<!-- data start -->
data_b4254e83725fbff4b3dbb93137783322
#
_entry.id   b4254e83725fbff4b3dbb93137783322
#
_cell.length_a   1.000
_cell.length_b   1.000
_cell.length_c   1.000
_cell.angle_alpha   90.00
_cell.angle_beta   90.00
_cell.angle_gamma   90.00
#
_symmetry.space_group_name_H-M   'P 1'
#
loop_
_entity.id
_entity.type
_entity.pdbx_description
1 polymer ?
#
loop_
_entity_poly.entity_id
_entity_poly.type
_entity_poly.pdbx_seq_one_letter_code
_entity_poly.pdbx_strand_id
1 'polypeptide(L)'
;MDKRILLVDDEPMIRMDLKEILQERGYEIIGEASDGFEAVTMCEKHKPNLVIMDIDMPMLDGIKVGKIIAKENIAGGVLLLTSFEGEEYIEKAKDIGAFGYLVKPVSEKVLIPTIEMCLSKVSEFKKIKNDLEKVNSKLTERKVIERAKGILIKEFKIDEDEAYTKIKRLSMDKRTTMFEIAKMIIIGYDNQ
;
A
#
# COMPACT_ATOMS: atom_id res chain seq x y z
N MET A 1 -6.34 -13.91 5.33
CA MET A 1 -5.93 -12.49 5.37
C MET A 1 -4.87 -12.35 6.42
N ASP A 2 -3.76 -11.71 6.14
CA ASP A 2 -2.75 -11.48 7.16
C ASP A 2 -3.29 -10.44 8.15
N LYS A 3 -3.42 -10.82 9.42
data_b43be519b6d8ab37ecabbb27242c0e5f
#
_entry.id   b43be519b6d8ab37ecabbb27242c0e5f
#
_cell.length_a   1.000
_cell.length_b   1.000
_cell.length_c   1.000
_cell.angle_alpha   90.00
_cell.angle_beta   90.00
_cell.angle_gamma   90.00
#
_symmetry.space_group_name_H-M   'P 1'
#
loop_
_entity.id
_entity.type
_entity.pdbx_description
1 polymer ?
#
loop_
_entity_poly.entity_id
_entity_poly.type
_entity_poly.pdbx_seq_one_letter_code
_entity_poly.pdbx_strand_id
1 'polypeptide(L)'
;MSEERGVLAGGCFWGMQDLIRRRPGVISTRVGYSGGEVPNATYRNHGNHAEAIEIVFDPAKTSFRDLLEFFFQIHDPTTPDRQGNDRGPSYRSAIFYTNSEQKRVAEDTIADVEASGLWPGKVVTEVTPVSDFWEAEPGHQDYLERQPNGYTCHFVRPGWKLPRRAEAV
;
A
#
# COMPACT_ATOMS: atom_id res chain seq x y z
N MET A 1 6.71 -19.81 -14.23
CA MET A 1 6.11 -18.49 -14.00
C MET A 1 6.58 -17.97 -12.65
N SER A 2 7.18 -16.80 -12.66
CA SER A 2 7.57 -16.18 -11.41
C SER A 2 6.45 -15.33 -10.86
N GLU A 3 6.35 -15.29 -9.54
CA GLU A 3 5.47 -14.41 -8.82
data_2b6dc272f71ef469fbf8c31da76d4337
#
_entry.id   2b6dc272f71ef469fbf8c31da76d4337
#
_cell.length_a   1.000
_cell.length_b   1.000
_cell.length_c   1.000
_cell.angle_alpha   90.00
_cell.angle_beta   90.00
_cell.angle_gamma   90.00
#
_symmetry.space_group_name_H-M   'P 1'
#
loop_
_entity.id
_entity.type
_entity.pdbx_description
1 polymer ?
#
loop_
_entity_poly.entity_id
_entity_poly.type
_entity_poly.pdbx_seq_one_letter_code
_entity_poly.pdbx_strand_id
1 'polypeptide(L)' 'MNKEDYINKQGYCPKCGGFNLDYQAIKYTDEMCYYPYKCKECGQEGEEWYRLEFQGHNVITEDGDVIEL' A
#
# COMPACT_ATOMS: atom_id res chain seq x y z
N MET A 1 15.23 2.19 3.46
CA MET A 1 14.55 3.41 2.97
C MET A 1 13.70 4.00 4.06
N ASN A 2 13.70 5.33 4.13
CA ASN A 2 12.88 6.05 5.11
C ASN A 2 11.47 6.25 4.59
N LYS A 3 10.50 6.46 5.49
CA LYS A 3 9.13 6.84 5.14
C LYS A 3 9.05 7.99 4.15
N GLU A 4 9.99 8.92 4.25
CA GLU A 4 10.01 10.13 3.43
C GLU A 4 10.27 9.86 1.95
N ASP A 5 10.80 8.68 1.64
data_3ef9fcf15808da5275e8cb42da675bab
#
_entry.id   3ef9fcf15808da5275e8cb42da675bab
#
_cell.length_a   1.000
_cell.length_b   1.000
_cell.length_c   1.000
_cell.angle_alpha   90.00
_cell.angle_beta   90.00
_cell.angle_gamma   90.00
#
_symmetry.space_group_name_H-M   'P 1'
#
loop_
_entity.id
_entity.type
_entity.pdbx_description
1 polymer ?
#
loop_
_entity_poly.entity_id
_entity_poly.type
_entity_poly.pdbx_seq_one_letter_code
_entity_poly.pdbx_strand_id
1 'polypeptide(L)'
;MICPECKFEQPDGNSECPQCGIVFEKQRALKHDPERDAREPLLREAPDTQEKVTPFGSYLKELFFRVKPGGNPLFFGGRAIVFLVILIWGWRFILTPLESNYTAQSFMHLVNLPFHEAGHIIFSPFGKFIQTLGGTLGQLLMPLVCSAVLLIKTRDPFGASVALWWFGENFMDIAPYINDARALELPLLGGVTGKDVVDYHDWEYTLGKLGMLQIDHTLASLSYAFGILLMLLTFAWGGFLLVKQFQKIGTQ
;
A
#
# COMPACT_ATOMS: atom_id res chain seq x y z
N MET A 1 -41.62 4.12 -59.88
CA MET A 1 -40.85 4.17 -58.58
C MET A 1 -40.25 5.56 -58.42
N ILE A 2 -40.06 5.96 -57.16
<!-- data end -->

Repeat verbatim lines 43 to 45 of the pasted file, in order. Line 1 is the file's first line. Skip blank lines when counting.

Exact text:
_cell.length_b   1.000
_cell.length_c   1.000
_cell.angle_alpha   90.00